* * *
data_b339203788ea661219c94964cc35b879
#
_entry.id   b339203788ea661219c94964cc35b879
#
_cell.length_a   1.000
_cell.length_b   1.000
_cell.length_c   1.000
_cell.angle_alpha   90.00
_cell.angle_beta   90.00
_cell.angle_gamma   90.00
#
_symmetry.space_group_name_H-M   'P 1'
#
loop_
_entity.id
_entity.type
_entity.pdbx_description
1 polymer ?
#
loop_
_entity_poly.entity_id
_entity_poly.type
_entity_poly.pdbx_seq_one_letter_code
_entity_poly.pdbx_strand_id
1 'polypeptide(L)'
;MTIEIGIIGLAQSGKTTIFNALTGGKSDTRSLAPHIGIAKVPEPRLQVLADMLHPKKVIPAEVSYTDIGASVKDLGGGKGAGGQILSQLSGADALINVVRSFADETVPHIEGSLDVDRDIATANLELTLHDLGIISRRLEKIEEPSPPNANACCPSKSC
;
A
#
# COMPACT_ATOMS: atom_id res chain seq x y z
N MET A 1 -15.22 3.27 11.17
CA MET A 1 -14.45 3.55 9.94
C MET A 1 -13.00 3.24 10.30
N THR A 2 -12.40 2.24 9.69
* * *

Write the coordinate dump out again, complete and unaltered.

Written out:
data_b339203788ea661219c94964cc35b879
#
_entry.id   b339203788ea661219c94964cc35b879
#
_cell.length_a   1.000
_cell.length_b   1.000
_cell.length_c   1.000
_cell.angle_alpha   90.00
_cell.angle_beta   90.00
_cell.angle_gamma   90.00
#
_symmetry.space_group_name_H-M   'P 1'
#
loop_
_entity.id
_entity.type
_entity.pdbx_description
1 polymer ?
#
loop_
_entity_poly.entity_id
_entity_poly.type
_entity_poly.pdbx_seq_one_letter_code
_entity_poly.pdbx_strand_id
1 'polypeptide(L)'
;MTIEIGIIGLAQSGKTTIFNALTGGKSDTRSLAPHIGIAKVPEPRLQVLADMLHPKKVIPAEVSYTDIGASVKDLGGGKGAGGQILSQLSGADALINVVRSFADETVPHIEGSLDVDRDIATANLELTLHDLGIISRRLEKIEEPSPPNANACCPSKSC
;
A
#
# COMPACT_ATOMS: atom_id res chain seq x y z
N MET A 1 -15.22 3.27 11.17
CA MET A 1 -14.45 3.55 9.94
C MET A 1 -13.00 3.24 10.30
N THR A 2 -12.40 2.24 9.69